For a beginner, how can I encrypt a password text into a cipher text that I would send via an email to someone, such that they can decrypt locally (offline) and read the password?

To clarify, the intent is not to encrypt the whole email (irrespective of the service being used), but to just send the password itself in an encrypted format as opposed to a plaintext form, to be on the safe side. Can OpenPGP be used here? (Say, for a Linux based OS). I admit I don't know what key (and encryption protocol) I should share with the other party, so that they can decrypt, and how to share the key.

Any advice or pointers towards tutorials for such purposes would be highly appreciated.

Important details:

  • I don't have a public key from the recipient.
  • Nor do we have a pre-shared secret. (how can I establish that assuming I have other means of communicating with the other party, other than email I mean, for instance sharing a secret on a piece of paper, or via an encrypted call, etc.)
  • This depends on what information your have or share with the recipient. PGP or S/MIME can be used if you've got an appropriate public key/certificate of the recipient and can trust it based on the various trust models PGP and S/MIME offer. If you have a shared secret already you can use this to encrypt the key. Thus, please provide the information on what you already have or what you can arrange to have. – Steffen Ullrich May 3 '18 at 12:16
  • @SteffenUllrich very good remark, I'll update it at once, thanks. – user929304 May 3 '18 at 12:20

To do this securely, you'll need to either

  1. Create a PGP certificate or S/MIME certificate, share it with the user, and then share content via email encrypted using PGP or S/MIME.


  1. Share a shared-secret with the recipient ahead of time - by phone is probably the easiest way. I'd recommend a 6 word or longer EFF Diceware password, but this will vary based on your threat model. A good tool for generating one can be found at https://www.rempe.us/diceware/#eff, although you can use whatever tool you want.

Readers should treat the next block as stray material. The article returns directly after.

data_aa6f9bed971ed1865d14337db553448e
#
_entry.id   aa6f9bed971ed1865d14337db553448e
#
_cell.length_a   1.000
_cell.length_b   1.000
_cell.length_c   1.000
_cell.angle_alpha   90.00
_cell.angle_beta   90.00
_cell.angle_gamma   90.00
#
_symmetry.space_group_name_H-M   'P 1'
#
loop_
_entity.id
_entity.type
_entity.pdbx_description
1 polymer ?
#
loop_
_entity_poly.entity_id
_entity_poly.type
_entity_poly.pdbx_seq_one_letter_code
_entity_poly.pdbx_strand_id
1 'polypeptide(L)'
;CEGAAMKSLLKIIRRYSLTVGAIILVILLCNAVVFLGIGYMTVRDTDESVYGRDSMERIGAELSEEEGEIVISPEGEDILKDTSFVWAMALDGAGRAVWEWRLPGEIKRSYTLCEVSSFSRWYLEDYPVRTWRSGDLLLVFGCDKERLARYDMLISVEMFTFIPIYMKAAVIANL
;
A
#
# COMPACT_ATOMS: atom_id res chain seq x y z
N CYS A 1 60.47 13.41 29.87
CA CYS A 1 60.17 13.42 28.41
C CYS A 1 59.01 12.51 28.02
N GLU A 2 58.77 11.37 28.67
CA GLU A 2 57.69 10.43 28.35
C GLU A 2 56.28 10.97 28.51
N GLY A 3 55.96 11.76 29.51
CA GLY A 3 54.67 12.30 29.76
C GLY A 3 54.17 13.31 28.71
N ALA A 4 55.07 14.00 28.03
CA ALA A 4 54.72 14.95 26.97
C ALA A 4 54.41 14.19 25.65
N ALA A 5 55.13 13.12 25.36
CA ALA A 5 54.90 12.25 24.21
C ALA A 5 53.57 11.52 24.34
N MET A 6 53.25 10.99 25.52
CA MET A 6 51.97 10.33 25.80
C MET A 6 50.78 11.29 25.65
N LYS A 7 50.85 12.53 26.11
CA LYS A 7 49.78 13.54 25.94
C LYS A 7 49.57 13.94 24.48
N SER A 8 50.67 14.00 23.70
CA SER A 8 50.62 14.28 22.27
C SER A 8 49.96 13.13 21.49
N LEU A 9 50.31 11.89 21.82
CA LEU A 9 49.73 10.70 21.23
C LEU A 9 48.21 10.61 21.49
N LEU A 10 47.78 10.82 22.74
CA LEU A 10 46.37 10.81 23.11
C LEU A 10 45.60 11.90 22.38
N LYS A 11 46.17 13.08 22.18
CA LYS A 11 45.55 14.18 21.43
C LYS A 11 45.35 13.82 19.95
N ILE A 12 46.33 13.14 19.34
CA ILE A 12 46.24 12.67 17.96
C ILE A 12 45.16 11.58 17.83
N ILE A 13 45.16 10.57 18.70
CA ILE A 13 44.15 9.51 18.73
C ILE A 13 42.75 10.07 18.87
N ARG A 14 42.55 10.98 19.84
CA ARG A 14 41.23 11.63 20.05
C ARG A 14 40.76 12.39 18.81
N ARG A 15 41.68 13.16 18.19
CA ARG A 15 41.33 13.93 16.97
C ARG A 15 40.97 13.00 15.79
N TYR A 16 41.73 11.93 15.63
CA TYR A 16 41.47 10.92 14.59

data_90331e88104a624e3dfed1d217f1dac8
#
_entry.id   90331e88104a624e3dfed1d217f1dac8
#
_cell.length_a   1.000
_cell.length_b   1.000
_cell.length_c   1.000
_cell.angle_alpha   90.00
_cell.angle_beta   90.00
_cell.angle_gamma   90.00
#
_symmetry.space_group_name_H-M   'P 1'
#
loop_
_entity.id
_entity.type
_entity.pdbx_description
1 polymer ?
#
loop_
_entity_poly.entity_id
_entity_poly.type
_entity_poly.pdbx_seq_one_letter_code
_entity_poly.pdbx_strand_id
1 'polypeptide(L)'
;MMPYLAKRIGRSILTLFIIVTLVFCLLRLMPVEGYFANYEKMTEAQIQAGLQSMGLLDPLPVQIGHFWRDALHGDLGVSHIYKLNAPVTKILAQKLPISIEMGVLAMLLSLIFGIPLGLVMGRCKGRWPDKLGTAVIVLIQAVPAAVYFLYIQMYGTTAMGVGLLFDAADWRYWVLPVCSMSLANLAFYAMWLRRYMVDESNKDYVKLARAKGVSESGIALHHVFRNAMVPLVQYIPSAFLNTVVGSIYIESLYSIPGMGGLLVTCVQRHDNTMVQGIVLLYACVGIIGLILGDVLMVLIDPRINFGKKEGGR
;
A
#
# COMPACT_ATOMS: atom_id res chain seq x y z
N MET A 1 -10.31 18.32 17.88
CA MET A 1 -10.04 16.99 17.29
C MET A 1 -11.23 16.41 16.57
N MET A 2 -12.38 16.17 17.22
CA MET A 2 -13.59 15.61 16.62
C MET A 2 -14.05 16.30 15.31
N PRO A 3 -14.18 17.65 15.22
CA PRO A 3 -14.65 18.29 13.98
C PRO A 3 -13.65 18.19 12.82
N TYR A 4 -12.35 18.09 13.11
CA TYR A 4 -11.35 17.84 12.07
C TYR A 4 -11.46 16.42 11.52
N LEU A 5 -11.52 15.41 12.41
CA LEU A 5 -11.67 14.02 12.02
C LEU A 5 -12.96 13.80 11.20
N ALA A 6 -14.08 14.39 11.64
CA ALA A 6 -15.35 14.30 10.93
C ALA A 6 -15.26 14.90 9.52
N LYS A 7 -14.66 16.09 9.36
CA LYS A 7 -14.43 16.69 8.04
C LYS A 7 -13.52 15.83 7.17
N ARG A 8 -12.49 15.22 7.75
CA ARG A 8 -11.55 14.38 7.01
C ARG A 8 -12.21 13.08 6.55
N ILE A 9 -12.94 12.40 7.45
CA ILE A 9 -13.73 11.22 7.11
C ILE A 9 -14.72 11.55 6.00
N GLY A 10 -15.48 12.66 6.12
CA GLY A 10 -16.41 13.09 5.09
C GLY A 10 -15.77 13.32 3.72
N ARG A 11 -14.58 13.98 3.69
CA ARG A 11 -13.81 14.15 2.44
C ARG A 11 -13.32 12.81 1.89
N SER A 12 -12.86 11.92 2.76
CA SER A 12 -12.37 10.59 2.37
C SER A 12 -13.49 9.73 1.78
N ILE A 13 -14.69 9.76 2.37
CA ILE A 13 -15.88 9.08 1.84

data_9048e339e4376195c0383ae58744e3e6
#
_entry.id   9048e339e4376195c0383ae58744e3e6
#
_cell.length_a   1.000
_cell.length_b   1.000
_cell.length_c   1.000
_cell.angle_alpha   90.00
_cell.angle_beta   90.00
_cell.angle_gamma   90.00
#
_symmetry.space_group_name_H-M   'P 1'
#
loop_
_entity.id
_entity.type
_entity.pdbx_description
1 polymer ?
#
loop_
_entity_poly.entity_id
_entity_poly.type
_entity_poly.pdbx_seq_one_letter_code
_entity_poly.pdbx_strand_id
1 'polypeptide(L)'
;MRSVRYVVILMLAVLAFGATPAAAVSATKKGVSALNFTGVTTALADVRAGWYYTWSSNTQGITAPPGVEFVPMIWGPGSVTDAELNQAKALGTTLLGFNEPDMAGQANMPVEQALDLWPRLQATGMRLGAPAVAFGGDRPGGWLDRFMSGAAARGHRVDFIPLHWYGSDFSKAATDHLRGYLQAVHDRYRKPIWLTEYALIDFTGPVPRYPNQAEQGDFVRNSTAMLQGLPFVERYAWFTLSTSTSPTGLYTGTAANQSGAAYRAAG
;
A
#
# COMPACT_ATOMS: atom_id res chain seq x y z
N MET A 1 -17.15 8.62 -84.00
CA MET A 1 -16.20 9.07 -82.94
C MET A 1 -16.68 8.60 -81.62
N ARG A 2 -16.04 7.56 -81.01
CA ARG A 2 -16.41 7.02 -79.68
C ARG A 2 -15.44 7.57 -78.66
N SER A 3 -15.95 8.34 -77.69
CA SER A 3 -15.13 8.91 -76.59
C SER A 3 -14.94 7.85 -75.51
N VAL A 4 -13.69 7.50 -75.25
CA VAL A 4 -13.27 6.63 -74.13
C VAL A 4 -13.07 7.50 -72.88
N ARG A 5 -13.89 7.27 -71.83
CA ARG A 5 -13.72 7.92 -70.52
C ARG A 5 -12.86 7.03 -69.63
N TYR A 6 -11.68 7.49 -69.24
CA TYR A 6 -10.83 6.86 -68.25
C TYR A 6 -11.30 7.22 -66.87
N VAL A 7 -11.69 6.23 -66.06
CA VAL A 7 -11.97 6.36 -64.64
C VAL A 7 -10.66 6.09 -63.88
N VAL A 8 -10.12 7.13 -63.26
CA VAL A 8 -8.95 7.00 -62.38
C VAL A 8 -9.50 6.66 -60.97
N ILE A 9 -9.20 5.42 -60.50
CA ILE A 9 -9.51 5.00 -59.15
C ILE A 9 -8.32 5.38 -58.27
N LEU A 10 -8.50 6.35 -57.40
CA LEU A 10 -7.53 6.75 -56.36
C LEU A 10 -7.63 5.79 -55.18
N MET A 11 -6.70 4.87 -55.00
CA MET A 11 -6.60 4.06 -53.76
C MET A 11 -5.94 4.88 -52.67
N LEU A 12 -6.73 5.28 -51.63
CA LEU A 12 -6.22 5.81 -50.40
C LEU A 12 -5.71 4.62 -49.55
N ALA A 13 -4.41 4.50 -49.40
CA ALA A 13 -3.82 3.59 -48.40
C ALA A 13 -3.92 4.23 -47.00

After you share this shared secret, you can use any number of file-encryption (or email encryption) tools to send a document encrypted using the shared secret. I'm partial to ProtonMail because of its ease of use, but truly any reputable file encryption or encrypted email solution is fine.

    Alternatively, you can also use a tool like Sync.com or another file-sharing site that allows encrypted transfer and password protection. Truly, the important and difficult part is getting the shared secret out there in the first place.

If you recipient isn't computer savvy, #2 is probably the easier workflow. All they have to do is click an link and type a password consisting of only common English words.

  • Thanks a lot. I'd rather not have to rely on some websites, so I'll tend to learn more about the first suggestion, any introductory tutorials you'd personally recommend for that? (how to create the certificate, say in Linux, so on so forth.) Or at least somewhere where a dummy example is showcased. Thanks again. – user929304 May 3 '18 at 14:29
  • It's been a long time since I've had a reason to do anything with PGP, sorry. I'd just be googling for links. – Adonalsium May 3 '18 at 17:49
  • The problem being: if you have some secure channel over which you can send an encryption password or PGP key, then you could also just as easily (or more easily) just share the password at that time. So unless you plan on continuing to send encrypted information via email, this isn't really needed. – Ben May 3 '18 at 19:19
  • I would also suggest to use a OTP ... One Time Password. – aurelien Nov 12 at 9:41
  • Or, assuming the secure channel is a phone call, you could encode the data in Base32 and then read the bytes out to the user on the other side, who then types the data and finally decodes it. Saves sharing a password. – ig-dev Nov 12 at 9:43

For a beginner, sharing passwords through a password manager is probably the easiest. Each party sets up their own account and they are encrypted in the password manager.



Use snappass, a self-hosted open-source web tool made by pinterest to securely share passwords.

It uses a Redis Database (in-memory database) to store the encrypted passwords and a cryptic URL to share. The password can be revealed only once.

Passwords are encrypted using Fernet symmetric encryption, from the cryptography library. A random unique key is generated for each password, and is never stored; it is rather sent as part of the password link. This means that even if someone has access to the Redis store, the passwords are still safe.

With docker-compose installed, it is as simple as:

git clone https://github.com/pinterest/snappass.git
cd snappass
docker-compose up -d

By default, it is available on port 5000. You may want to add some https proxy.

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